[5] The words “any party” provide strong indication that a defendant may also make use of rule 31(5)(d). Had the intention been to provide the remedy only to a plaintiff, the rule could simply have said so. In addition, rule 31(2)(a) provides for default judgment by a court in respect of claims other than for a debt or liquidated demand. Rule 31(2)(b) provides that a defendant may within 20 days after he or she has knowledge of such judgment apply to court upon notice to the plaintiff to set aside that judgment and the court may, upon good cause shown, set aside the default judgment on such terms as to it seems meet. A dissatisfied defendant will necessarily intend to oppose all or some of the plaintiff’s claims. The drafters of rule 31(5) must be taken to have been aware of a need to also provide in suitable cases for rescission of default judgment granted by a registrar. Although such default judgment could clearly be set aside in terms of the common law1, the absence of a provision similar to rule 31(2)(b) in respect of a default judgment granted by the registrar, does indicate that it was intended that rescission of a default judgment may be obtained by a defendant in terms of rule 31(5)(d).
[6] Rescission of default judgment in terms of rule 31(5)(d) at the instance of a defendant will only be granted on good cause shown. This much is clear from what is stated in Lazarus v Nedcor Bank Ltd; Lazarus v Absa Bank Ltd2 and Pansolutions Holdings Ltd v P & G General Dealers and Repairers CC3. In order to show good cause a defendant will generally have to adduce evidence. It follows that in my judgment the defendant may in terms of rule 31(5)(d) place evidence before the court in order to obtain the rescission of a judgment granted by the registrar.4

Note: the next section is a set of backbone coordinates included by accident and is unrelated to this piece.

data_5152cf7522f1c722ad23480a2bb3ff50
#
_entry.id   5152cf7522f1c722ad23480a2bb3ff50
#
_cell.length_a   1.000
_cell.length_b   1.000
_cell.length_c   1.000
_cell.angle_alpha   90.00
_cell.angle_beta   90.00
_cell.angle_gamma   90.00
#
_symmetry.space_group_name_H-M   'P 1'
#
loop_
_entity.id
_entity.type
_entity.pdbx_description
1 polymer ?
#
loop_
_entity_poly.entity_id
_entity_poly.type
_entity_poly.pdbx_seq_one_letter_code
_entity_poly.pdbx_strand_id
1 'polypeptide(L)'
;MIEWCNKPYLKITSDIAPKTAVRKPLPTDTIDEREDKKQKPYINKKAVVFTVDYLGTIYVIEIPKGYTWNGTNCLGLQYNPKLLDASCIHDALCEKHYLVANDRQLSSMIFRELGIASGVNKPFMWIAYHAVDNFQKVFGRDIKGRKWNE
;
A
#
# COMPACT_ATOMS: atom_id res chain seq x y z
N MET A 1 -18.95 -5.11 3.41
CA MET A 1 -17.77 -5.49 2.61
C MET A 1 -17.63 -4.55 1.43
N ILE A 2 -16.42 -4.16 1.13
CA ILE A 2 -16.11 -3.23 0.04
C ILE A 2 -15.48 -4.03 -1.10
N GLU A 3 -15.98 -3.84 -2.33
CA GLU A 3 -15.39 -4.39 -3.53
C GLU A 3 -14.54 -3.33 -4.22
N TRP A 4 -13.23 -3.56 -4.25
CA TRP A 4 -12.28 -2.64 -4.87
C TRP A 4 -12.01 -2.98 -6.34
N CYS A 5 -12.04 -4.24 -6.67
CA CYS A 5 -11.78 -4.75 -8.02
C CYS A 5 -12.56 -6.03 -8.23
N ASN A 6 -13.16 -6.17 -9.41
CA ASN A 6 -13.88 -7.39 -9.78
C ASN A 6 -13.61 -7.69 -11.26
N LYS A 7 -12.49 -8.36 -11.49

[7] I regard it necessary to say something about the nature of the enquiry in terms of rule 31(5)(d). In Benbrook'>Bloemfontein Board Nominees Ltd v Benbrook5, Hancke J said that a reconsideration of a default judgment granted by the registrar in terms of rule 31(5) does not mean that the court substitutes its discretion for that of the registrar, but that the court will interfere with a judgment or direction given by the registrar only if it is of the opinion that the registrar has erred. In Pansolutions, Swain J disagreed and stated that the power accorded to the court is precisely that of substituting its discretion for that of the registrar. Consequently it has been said that Benbrook and Pansolutions are conflicting decisions.6 I believe, to borrow the phrase from Swain J, that the conflict is more apparent than real. The statement in Benbrook must be seen in proper context. Hancke J dealt with reconsideration of a default judgment at the behest of the plaintiff on the same papers that served before the registrar. The plaintiff contended that the registrar erred in not granting costs on the attorney and client scale. The court held that in the circumstances of the matter the registrar in fact had no discretion and was obliged in terms of rule 31(5)(e) to make the cost order. The registrar therefor did not err. In my view the statement in Benbrook was not intended and should not be understood to be applicable to cases other than reconsideration at the instance of the plaintiff on the same papers. In such cases the question is whether the registrar has erred. When the reconsideration is at the behest of the defendant and/or entails evidentiary material that was not before the registrar, as was the case in Pansolutions, the court must clearly exercise its own discretion and I do not believe that Hancke J intended to say otherwise.